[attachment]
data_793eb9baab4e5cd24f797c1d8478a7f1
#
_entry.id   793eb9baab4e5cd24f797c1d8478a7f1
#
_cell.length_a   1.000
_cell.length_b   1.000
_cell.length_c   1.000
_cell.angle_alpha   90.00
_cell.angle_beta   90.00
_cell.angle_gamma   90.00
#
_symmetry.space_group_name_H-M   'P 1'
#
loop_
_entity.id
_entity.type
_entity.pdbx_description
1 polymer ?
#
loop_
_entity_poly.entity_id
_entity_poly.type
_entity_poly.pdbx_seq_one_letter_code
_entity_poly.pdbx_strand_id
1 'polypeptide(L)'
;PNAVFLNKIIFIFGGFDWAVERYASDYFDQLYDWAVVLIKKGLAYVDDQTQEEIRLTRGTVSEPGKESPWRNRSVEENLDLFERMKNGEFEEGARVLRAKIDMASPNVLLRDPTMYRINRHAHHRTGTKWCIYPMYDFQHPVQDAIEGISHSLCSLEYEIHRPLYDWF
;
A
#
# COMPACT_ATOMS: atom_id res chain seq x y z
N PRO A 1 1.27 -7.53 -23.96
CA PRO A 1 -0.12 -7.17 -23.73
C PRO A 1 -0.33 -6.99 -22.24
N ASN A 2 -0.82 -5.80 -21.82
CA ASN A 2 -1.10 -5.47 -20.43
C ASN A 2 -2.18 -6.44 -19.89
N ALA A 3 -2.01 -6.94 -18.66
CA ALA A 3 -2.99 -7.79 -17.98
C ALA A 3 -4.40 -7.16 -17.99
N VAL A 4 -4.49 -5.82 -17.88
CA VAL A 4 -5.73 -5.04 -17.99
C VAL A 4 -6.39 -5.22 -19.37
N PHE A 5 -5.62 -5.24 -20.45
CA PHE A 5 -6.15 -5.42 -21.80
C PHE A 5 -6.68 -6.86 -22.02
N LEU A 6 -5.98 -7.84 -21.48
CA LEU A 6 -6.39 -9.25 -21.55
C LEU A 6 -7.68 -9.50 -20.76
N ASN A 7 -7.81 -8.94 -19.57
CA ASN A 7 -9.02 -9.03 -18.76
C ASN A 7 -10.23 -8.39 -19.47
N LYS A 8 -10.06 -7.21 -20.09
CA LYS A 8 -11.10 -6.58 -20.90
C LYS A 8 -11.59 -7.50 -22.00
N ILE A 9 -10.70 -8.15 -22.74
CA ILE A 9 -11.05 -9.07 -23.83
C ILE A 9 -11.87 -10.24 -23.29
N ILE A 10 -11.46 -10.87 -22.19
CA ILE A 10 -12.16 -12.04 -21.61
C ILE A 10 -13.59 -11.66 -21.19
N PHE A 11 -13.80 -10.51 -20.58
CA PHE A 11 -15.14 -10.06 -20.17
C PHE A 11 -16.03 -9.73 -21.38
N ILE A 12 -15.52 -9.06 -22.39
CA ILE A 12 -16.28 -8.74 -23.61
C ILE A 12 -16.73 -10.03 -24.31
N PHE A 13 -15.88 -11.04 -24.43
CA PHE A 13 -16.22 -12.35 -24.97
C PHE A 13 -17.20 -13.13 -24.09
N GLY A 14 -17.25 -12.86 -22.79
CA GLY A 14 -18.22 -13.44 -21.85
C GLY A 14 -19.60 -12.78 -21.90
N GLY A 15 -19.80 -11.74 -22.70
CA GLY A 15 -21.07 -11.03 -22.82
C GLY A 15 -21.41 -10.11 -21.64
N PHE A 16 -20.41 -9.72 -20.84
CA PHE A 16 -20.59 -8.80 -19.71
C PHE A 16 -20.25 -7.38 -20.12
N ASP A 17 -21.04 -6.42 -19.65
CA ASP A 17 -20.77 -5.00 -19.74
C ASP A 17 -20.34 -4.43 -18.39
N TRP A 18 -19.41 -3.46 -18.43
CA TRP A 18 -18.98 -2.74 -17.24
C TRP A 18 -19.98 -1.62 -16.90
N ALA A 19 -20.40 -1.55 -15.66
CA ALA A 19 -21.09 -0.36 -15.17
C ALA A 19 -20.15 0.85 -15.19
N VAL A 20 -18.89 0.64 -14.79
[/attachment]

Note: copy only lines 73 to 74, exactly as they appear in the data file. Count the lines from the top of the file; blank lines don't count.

N GLY A 15 -19.80 -11.74 -22.70
CA GLY A 15 -21.07 -11.03 -22.82